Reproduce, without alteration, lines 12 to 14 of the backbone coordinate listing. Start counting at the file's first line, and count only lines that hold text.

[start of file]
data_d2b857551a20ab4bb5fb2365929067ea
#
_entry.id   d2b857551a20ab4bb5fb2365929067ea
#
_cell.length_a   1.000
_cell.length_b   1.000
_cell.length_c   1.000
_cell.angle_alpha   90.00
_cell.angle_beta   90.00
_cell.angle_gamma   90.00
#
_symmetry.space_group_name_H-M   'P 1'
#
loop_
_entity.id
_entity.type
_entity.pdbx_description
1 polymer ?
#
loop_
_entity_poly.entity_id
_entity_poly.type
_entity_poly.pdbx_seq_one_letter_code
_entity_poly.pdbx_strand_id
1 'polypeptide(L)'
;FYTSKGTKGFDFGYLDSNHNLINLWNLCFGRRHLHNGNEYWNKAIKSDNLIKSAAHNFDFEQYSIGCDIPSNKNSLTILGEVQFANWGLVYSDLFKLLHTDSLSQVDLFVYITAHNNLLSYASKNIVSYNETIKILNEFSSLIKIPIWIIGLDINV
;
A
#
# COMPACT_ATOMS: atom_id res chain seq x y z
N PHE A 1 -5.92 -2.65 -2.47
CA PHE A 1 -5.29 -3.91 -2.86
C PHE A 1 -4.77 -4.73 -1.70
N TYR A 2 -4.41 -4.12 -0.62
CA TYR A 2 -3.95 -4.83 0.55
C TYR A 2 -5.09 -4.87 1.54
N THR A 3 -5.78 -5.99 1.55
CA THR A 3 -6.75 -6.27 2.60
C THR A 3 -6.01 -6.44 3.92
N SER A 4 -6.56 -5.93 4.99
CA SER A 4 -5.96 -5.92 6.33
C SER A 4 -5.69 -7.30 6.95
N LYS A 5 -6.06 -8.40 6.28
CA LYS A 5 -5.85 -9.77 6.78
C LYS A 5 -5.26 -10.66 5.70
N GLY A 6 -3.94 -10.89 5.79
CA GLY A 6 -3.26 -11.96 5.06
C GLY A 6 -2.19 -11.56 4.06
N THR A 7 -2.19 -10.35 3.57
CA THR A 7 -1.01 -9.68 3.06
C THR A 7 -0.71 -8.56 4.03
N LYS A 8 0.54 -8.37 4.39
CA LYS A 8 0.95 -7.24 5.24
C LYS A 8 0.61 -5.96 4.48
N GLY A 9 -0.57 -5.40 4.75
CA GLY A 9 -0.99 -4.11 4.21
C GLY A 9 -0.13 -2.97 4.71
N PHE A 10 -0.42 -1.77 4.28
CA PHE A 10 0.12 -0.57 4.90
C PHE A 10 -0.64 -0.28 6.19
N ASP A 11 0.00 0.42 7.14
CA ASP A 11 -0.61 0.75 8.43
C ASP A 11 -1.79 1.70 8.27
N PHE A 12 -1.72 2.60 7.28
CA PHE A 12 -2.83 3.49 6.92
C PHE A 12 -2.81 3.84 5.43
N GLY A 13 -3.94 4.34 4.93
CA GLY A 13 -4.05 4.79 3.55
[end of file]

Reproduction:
_symmetry.space_group_name_H-M   'P 1'
#
loop_